graduate student will focus on the effects of the growth and ecophysiology
of Siberian alder on biogeochemical cycling across topo-edaphic sequences
along a latitudinal transect from the boreal forest (BNZ LTER) to arctic
tundra (ARC LTER). The student will be expected to develop their own
research questions within the overall framework of the project, and will
have the opportunity to interact with PIs and other graduate students
working on project. Because research sites are distributed between
Fairbanks and areas north of the Toolik Field Station (see
http://toolik.alaska.edu/), the graduate student will be conducting research
and camping in very rugged/remote terrain. The student will be supported
through a combination of research assistantships and teaching
assistantships, and expected to begin fieldwork in the summer of 2018, and
coursework in the fall of 2018. For more information, please contact Roger
Ruess (firstname.lastname@example.org) or Syndonia Bret-Harte (email@example.com).
You must also apply for graduate study to the Department of Biology and
Wildlife at University of Alaska Fairbanks (see
https://www.bw.uaf.edu/graduates/index.php for application requirements);
the deadline for applications is January 15, 2018.
The Isles of Shoals represent an exceptional location for exploring
parasite diversity in multi-host parasite systems (particularly
trematode parasites) that include intertidal invertebrates and
shorebirds. Previous work at Shoals Marine Laboratory has resulted in
interesting patterns in parasite prevalence of intermediate hosts around
the islands, as well as influences on host foraging behavior and
physiology. The Parasite Ecology Intern will collect parasite diversity
data in invertebrate hosts on Appledore Island, assist with experiments
that induce infection in intermediate hosts, and explore host behavior
in the lab and the field. Interns will learn how to identify trematode
parasite species using a microscope, how to induce an infection gradient
in host crabs, set-up and run behavior and predation experiments, and
can use what they learn from this and past work to design a related
project. The intern will be a part of the larger SML Research Internship
cohort and will participate in weekly discussions and lectures.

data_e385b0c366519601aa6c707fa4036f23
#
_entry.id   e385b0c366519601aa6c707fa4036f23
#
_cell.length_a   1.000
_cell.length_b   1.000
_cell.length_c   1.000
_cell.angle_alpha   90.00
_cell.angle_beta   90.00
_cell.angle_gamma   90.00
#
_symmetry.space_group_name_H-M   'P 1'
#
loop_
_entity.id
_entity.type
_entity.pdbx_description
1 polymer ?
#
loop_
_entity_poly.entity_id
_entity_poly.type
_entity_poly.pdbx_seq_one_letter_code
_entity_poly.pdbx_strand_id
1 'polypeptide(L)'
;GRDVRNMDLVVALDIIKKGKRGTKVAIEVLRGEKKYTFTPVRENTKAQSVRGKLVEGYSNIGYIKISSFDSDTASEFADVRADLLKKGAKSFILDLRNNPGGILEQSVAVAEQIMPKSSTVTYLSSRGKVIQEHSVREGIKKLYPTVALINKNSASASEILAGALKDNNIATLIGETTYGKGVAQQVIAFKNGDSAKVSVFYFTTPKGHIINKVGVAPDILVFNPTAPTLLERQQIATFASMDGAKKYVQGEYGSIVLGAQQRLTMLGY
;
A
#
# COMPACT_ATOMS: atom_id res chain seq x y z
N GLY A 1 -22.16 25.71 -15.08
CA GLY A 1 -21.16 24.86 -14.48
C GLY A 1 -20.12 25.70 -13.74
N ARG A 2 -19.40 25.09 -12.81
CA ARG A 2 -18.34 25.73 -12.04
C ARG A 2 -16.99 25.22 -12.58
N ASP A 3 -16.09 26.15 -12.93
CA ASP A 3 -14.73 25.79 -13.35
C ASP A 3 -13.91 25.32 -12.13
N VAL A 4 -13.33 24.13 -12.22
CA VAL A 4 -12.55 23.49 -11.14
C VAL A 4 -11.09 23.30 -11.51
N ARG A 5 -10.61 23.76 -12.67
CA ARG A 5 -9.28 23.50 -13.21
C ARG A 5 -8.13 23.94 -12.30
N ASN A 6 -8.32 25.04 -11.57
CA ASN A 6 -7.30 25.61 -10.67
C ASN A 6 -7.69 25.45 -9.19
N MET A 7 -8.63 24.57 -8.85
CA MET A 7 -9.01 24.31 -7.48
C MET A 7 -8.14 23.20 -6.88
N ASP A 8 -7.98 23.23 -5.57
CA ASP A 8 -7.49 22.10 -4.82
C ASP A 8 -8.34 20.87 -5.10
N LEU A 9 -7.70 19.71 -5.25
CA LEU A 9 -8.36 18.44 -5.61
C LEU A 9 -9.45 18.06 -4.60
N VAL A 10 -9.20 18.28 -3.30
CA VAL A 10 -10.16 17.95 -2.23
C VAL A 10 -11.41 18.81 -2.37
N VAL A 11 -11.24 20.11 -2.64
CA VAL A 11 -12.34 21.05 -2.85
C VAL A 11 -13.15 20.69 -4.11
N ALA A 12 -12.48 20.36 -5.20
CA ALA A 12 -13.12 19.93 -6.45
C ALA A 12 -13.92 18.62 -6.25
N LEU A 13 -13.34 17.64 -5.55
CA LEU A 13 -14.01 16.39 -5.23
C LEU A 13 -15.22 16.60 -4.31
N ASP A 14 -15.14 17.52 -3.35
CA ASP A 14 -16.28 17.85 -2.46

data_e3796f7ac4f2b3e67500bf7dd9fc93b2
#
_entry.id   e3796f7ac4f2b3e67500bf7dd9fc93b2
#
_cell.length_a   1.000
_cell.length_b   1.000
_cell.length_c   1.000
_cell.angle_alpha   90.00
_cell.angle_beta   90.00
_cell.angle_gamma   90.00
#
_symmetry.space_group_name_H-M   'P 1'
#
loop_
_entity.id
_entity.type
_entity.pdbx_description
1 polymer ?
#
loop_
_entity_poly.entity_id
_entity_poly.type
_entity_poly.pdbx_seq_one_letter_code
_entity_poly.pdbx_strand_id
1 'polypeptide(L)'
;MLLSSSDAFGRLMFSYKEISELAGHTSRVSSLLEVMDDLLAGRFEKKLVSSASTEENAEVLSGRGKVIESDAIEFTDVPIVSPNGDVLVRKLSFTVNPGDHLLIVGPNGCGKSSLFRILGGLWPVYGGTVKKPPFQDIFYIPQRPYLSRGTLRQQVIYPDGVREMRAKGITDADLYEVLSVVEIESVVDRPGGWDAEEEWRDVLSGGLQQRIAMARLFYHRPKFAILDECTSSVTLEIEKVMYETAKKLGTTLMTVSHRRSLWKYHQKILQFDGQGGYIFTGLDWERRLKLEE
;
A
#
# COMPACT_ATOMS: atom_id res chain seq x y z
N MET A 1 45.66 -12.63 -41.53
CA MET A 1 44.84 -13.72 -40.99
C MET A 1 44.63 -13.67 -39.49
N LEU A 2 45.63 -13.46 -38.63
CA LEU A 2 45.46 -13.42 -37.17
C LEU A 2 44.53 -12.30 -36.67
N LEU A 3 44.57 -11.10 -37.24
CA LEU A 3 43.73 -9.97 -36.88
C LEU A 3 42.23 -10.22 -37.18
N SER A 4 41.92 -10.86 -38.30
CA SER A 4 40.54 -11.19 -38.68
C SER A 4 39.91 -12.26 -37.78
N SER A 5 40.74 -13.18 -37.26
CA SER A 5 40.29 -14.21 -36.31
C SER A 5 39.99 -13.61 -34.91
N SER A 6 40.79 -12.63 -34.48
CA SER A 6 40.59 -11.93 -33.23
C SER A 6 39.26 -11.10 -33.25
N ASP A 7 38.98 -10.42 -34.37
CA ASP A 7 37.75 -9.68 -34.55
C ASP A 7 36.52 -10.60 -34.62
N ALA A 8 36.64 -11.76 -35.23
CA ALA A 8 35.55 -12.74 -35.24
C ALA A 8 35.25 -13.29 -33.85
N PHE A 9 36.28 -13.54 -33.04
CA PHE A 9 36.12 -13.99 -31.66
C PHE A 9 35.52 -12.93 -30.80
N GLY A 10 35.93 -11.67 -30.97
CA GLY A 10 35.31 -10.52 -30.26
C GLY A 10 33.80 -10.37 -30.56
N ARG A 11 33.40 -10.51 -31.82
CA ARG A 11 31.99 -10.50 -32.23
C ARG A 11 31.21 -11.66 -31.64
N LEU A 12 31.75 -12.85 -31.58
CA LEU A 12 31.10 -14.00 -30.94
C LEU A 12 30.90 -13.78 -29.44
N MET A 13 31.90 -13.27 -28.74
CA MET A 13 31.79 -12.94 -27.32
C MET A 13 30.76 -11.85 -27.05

Previous coursework in ecology and marine biology is recommended.
Previous experience at SML is preferred, but not required. Relevant SML
courses include: Ecology & the Marine Environment, Evolution & Marine
Diversity, Field Marine Invertebrate Biology, and the Shoals Research
Mentor: Dr. April Blakeslee (East Carolina University)
Dates: June 4 – August 13, 2018 (10 weeks)
SML Research Symposium: August 11, 2018
Includes room & board for 10 weeks, and roundtrip vessel transportation
from Portsmouth, NH to Appledore Island. Interns are responsible for
their own transportation to/from Portsmouth, NH at the beginning and end
of the internship.
One intern will be selected.
Please go to the following website for information on how to apply:
SERC is focused on understanding the causes and consequences of environmental change for marine, freshwater, and terrestrial ecosystems. Interns at SERC conduct independent projects over 12-16 weeks utilizing our 2,650 acre research site on the shores of Chesapeake Bay to provide novel insights into some of the most profound issues challenging our world today, including habitat loss, climate change, and invasive species. The Smithsonian Environmental Research Center has maintained an REU site since 2001 and those students sponsored have used our professional training programs as a stepping stone to pursue advanced careers in the field of environmental sciences.
How to Apply
Application to the SERC Internship Program consists of on-line registration, student copy of transcripts, personal essay, resume, and two letters of recommendation using the
Smithsonian On-line Academic Appointment (SOLAA)
Summer (May-August) deadline is February 1, 2018
For more information please visit our web site
Or email: SERCintern@si.edu
The Smithsonian Institution is an Equal Opportunity Employer
Students from under-represented groups or institutions lacking research facilities or research opportunities are especially encouraged to apply. However, all other interested students are encouraged to apply.
REU: Summer undergraduate research in plant evolution
Switchgrass (Panicum virgatum) is emerging as an important biofuel candidate in the United States. Our labs (see website below) collectively study the evolutionary ecology, quantiative genetics, physiology and agronomy/plant breeding of Switchgrass. We are seeking a talented and diverse group of undergraduate students interested in conducting field research in Switchgrass biology across the US.
This program is an opportunity for undergraduate students to participate in a sustained mentored independent research on the biology of Switchgrass. Summer students will be immersed in research and learn basic and applied biology through active participation in
primarily field-based work. Working as part of our research team, they will contribute to group research projects, design short research projects, and present their work in an end-of-summer student symposium.
Each position is supported for 8-10 weeks beginning the first week of June. Students are awarded a $4500 stipend, plus a housing and food allowance, and some funds to help defray the cost of traveling to the designated University.
Who Should Apply:
Undergraduates that are not in their senior year (typically 1st to 3rd year students), who are either U.S. citizens or permanent residents studying in the U.S. All science majors are encouraged to apply, but preference will be given to individuals with a strong background